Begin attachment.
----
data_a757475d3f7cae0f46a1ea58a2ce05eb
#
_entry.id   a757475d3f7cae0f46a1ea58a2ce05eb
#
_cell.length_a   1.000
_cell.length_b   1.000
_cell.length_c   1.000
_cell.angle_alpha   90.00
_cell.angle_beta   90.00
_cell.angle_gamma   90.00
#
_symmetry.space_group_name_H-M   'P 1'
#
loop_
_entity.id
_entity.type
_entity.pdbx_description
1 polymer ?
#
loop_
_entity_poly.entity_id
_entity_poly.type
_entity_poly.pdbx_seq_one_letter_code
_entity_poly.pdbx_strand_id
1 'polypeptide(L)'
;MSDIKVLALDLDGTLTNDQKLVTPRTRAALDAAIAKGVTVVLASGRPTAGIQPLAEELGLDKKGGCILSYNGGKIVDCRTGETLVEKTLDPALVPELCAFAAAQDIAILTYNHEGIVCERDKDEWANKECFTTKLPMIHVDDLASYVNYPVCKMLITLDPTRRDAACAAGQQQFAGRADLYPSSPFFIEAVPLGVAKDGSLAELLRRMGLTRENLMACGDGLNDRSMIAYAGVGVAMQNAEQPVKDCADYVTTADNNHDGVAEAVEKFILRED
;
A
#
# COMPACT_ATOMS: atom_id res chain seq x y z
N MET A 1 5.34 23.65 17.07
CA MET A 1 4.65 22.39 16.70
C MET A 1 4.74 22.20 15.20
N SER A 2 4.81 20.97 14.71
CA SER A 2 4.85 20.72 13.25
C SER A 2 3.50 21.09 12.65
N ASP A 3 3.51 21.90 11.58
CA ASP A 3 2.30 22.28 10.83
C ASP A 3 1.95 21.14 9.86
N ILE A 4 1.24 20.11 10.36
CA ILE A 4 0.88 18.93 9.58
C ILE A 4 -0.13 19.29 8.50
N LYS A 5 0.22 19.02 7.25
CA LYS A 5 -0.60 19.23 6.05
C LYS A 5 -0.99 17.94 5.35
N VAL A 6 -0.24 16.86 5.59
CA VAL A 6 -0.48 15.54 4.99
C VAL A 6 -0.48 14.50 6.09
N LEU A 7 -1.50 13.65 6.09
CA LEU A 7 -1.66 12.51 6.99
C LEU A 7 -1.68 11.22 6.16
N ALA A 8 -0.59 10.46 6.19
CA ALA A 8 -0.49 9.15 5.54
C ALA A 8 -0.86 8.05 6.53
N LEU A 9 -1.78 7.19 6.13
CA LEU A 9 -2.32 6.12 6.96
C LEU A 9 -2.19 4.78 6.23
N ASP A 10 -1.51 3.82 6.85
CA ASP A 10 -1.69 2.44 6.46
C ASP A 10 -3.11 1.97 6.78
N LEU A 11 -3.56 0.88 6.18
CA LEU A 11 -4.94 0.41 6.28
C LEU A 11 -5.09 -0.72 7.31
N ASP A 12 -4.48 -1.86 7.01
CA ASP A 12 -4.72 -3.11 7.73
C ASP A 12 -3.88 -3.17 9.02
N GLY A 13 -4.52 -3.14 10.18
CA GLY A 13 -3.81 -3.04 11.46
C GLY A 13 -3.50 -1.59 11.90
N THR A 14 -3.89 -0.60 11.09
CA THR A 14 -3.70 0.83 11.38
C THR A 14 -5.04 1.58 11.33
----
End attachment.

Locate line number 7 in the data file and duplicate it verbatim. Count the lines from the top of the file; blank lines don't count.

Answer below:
_cell.length_c   1.000